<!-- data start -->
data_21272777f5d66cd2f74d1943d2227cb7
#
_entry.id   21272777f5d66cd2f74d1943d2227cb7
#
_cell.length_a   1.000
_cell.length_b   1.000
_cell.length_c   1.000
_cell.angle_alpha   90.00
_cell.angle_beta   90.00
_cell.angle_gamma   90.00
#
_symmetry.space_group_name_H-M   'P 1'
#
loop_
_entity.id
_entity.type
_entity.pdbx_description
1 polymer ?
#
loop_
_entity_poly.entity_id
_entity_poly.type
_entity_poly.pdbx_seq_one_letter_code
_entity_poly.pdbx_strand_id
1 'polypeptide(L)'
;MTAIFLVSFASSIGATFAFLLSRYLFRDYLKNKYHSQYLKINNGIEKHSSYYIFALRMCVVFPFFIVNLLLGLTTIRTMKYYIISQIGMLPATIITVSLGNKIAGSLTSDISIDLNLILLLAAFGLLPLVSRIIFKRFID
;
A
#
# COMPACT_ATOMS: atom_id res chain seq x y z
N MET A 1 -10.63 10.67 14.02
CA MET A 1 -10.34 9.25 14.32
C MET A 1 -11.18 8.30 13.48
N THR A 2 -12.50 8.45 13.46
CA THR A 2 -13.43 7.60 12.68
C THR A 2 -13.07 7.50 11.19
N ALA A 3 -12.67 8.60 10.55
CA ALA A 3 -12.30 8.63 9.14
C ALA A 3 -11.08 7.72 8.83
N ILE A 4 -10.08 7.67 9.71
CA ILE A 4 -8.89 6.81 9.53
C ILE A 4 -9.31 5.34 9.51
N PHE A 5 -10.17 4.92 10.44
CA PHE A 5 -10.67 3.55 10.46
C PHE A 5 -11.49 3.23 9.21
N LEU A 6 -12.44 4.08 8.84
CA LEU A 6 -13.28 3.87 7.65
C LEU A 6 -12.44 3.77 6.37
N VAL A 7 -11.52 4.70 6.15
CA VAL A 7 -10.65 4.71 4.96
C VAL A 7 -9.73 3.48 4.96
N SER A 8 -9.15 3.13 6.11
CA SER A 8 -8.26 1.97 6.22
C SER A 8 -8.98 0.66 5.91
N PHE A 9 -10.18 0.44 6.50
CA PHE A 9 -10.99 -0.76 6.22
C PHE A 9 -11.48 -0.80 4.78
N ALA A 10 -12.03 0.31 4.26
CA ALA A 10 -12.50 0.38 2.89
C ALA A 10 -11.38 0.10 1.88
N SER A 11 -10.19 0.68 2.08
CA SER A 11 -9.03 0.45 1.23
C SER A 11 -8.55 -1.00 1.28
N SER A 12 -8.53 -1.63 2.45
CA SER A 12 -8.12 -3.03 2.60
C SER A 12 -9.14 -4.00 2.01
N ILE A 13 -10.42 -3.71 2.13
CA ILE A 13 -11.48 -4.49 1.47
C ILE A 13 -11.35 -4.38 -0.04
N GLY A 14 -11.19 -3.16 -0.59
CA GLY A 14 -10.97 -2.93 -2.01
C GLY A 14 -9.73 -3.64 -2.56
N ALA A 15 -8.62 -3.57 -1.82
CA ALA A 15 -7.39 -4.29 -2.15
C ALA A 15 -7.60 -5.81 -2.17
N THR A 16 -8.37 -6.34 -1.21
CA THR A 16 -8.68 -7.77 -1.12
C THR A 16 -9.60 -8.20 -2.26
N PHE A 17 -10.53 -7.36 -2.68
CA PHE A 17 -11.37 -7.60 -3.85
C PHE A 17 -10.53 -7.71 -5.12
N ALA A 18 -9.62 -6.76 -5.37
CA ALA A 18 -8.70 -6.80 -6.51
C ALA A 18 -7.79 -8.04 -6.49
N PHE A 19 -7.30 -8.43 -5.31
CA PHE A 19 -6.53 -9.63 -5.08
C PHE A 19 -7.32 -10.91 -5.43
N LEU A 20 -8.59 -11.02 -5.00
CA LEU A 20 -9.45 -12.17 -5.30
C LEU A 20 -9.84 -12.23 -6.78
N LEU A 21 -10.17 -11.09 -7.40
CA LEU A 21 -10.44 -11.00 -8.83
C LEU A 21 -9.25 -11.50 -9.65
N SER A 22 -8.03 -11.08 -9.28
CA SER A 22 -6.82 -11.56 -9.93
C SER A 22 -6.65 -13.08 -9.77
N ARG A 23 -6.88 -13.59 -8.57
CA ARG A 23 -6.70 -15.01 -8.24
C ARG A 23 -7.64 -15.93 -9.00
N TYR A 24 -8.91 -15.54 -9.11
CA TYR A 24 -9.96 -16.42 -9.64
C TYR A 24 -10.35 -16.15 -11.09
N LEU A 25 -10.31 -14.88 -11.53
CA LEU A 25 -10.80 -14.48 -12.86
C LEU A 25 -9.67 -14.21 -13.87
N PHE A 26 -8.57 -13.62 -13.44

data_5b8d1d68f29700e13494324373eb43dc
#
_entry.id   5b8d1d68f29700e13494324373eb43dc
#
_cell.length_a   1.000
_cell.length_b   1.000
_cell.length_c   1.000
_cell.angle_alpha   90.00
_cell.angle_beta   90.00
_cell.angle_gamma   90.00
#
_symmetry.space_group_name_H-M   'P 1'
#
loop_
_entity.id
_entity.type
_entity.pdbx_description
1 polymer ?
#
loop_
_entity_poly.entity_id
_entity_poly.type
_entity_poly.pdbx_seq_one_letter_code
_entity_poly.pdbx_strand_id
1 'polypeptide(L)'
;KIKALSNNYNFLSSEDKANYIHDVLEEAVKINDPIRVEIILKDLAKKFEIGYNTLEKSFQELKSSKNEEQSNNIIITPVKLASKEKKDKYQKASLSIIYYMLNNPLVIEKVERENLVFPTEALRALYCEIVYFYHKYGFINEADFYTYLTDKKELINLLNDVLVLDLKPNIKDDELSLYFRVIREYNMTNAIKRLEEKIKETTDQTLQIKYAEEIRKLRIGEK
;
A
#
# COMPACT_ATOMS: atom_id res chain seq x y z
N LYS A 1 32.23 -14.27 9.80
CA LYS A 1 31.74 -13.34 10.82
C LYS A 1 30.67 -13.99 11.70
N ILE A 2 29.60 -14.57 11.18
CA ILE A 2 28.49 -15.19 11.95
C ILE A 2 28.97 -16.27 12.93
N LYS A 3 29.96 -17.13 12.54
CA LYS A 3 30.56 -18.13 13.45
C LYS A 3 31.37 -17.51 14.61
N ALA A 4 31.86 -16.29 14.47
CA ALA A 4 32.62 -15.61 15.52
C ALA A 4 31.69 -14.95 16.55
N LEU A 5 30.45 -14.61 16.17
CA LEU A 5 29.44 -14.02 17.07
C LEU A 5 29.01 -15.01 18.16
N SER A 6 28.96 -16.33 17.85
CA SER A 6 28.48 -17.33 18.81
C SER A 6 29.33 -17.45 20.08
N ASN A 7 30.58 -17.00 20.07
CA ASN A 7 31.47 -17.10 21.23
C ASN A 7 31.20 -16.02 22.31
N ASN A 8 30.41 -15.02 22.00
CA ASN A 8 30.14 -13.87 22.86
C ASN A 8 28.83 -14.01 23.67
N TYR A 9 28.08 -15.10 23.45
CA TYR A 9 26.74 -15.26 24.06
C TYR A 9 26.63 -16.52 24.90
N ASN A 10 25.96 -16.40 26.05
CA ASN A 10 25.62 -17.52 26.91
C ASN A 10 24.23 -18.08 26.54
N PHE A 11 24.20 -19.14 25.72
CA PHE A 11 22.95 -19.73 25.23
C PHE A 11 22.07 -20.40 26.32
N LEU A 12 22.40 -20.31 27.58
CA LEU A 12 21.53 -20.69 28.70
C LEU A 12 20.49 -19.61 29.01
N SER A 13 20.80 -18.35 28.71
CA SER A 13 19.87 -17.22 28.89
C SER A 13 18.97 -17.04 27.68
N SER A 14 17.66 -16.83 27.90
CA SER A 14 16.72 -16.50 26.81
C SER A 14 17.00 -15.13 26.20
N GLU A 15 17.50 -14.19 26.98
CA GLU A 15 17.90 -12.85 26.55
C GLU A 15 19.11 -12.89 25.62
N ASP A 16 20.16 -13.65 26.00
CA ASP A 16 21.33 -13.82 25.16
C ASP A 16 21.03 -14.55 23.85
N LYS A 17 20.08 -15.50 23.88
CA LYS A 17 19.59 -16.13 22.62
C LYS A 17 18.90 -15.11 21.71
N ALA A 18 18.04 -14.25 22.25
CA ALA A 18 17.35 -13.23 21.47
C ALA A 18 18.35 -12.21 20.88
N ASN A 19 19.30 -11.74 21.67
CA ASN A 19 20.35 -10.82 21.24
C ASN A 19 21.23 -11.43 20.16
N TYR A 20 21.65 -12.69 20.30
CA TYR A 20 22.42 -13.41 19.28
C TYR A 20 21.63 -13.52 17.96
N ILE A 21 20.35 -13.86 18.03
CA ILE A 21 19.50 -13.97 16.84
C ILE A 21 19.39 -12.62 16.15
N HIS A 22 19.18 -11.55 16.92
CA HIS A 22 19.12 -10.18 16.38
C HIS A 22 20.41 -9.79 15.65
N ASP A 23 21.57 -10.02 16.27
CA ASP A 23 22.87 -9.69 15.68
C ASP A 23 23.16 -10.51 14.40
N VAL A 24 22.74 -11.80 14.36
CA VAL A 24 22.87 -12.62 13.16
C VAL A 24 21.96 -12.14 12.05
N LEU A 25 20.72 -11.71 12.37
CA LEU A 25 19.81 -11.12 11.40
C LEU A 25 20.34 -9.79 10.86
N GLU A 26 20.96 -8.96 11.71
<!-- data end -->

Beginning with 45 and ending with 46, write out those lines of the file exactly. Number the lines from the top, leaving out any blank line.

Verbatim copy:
C PHE A 5 -11.49 3.23 9.21
N LEU A 6 -12.44 4.08 8.84